So now that he's won, it's done 2 things: 1) Told minorities, immigrants, and women that the country cares more about... I'm still not sure what, than it does about their safety or welfare and 2) Showed the worst of Trump's supporters that that behavior really is ok and endorsed by America.

That was probably not your intent.  If you're reading this and haven't already left a nasty comment, you're probably not some hate-fueled monster who's hoping for a return to the 1800s and white, male America.  But can you at least see how that feels to other people?

Hate crimes are up.  Many of them directly reference Trump's victory.  Regardless of how you or I feel about, there are people who have fed into Trump's platform of literal and implied bigotry and who now feel that his presidency gives them free rein to exercise that hatred.

"But the protesters are doing violent things too!"  Yes, I know.  There are protests all over the place and some of them have turned violent (3 that I know of, but possibly more).  I'm not condoning that, in any way, shape or form.

Hate is a natural response to hate and it's very easy to get carried away with fear.  I don't condone the riots and I don't think they accomplish anything, but I can at least understand the emotions that led to them.

The hate crimes I don't understand and I never will.  And they scare me far more, because at the end of the day, the rioters will be arrested or go home and settle down and once again become normal people you can reason with.  The racists, the white supremacists, the bigots?  Not so much.

I hope, I sincerely and perhaps naively hope, that this, like the riots, is temporary.  That it's all a short-term response to a highly-charged, emotional election.  That the police and government will crack down and show everyone that the change of president has not changed the standards by which we live.

But so far it's not something Trump has cared to address.  And in this case, as in much of his campaign, silence is as good as endorsement.

So yeah, that scares me.

I am white, from a white, privileged family (although my father might argue that he had to fight to get to where he is now, but I certainly didn't) and there's a good likelihood that none of this will personally affect me.  But I am terrified for everyone who is at the whim of this man, and his followers, endorsed by him or not.  I am terrified to live in an America where this is the norm and I feel utterly helpless to do anything about it.

I am grasping at straws for one useful thing to do or say and I'm coming up short.

Like everyone else in our country, I just have to wait and see.

And that scares me.

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  1. Can I ask why your friend isn't a citizen now that he is married here with a child? I'm not disagreeing with anything, I'm just legitimately asking if there's a law I'm not aware of that makes it so he's not able to do anything about it. I truly have no idea on the immigration system today (it's been 50+ years since my dad moved here from India, things have changed drastically!)

    1. Unfortunately he left the country and reentered and got caught then reentered again doing so voids his chances of coming back really ever. There is only one option left and he is not able to do that option at the moment because it's not guaranteed.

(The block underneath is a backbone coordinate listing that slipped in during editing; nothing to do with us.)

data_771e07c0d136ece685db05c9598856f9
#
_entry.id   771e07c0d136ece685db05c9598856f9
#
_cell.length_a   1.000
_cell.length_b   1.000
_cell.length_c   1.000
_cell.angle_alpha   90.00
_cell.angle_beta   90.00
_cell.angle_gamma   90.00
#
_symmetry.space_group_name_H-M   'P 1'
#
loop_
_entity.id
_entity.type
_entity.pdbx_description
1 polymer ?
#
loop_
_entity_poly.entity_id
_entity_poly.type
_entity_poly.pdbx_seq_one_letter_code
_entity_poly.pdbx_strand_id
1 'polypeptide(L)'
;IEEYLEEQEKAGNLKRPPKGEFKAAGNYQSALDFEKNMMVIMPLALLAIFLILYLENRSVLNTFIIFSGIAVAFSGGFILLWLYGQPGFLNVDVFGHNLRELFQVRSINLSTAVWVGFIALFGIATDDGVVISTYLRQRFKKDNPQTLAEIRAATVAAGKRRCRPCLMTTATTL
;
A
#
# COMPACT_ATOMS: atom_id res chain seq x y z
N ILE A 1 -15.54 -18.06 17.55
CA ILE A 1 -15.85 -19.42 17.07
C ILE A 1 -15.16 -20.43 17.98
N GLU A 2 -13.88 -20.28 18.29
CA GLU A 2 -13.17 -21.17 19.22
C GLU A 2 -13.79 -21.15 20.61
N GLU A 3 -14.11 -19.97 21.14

2. I can talk a little about immigration, being an immigrant myself, albeit to a different country, but I've researched both countries (just in case we ever wanted to move there). Being married to a country's citizen doesn't automatically guarantee citizenship. I had to apply and wait 19 months before I even got my temporary partner visa after getting married. Then, I have to wait longer to apply for "permanent residency". From there, I can choose to apply for dual citizenship. All of these applications can be denied. I know someone that we deal with in our business who was an Australian citizen, got married, her husband applied for the partner visa, in the mean time she got pregnant, they had the baby, then he was denied. Being denied, he was required to go back to his home country within 30 days. Immigration is messy business.

    3. Oh, and I say all of that because Australia and America have very similar requirements and applications.

  2. THIS. Obviously, I'm one of those people who didn't need to read this to understand because I feel the same way. But this is what people who don't understand the "complaining" need to realize.

  3. Great post, Jenn. It scares me so deeply to see hate be endorsed. Whether it was his true intention or gambit to get elected, he legitimatized hate. Which he further continues to do by putting Steve Bannon in his administration, a known white nationalist. I can't admit to really liking any of the republican candidates but I doubt people would go around shouting "White Power!" if another Republican had been elected.

    I did not realize how many people were so fearful that they were susceptible to hate. While I've had to deal with racism all my life, I have also been fairly insulated as of late, living in a very diverse city. This was a huge wake-up call to me. But I also remain hopeful even with all the fear. Hate has been exposed and can no longer remain hidden, simmering and building. We must address it and find solutions because I refuse to let hate take down our great nation.

    1. Right. And there are so many people saying things like, "He can't control who endorses him" but he's not refuting any of the hate groups or hate crimes! He's alternately ignoring it and, like you said, making it worse by adding a white nationalist to his team. How can anyone claim he's not a racist after all he's said and suggested and implied and supported? It's beyond me.

  4. love this post Jenn. You said everything I don't know how to say.
    as for your friend? i entered this country legally, married someone and it was HELL to get my green card. and they said all they care about is that you entered the country legally, even though my visa expired, it didn't matter so much as i had when when i came here. but it was still a mess, still hard and horrible and i almost had to go home.